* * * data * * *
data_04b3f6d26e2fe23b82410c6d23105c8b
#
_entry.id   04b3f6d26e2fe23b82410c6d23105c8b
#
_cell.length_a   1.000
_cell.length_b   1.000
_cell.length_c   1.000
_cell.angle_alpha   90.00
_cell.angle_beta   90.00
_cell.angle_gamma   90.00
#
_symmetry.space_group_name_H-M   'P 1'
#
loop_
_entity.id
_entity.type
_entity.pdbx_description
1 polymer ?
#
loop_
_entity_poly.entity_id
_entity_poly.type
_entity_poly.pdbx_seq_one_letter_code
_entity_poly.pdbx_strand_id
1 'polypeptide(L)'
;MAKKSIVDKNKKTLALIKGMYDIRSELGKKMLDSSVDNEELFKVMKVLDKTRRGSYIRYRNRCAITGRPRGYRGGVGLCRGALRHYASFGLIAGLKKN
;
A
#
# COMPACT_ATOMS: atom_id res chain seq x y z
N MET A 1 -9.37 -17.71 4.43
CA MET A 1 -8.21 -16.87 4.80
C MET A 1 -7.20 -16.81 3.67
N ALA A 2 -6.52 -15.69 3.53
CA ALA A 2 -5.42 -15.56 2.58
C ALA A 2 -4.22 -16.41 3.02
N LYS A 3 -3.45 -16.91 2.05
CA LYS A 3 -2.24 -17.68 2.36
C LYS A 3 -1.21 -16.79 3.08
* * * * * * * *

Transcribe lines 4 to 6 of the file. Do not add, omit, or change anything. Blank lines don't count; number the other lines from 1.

#
_cell.length_a   1.000
_cell.length_b   1.000